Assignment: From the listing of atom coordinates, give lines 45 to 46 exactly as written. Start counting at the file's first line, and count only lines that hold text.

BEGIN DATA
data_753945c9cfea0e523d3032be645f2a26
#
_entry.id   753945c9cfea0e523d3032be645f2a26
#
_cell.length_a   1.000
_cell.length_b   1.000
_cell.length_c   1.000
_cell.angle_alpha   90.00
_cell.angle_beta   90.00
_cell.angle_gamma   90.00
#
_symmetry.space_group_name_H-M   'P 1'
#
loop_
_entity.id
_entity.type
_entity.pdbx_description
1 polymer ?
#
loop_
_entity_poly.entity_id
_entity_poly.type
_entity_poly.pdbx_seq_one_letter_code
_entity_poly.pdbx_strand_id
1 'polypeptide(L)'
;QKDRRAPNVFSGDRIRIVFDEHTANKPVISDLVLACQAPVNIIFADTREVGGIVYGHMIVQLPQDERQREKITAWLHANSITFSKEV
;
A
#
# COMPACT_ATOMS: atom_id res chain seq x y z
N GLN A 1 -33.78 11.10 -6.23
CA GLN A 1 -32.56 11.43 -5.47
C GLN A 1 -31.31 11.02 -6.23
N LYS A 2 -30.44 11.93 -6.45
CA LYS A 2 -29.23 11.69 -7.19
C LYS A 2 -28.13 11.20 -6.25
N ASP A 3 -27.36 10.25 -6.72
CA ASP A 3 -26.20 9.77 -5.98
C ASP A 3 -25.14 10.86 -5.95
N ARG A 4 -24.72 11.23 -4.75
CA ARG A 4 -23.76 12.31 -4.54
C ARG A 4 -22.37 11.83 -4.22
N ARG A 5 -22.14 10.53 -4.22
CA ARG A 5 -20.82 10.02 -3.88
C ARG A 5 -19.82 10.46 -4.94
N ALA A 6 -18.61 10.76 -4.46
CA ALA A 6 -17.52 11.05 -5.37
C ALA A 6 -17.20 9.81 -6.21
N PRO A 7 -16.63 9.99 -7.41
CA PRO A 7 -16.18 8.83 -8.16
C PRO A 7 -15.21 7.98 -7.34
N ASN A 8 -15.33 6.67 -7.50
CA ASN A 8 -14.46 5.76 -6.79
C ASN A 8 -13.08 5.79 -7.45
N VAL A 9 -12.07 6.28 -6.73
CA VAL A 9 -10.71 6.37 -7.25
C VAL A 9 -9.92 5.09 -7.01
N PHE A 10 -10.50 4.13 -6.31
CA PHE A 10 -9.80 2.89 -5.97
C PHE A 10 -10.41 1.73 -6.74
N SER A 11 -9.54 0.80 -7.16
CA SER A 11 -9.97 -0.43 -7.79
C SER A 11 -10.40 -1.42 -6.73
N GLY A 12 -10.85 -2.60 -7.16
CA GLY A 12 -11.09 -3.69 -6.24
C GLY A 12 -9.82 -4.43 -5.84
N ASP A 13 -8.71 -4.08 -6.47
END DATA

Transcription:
C ARG A 5 -19.82 10.46 -4.94
N ALA A 6 -18.61 10.76 -4.46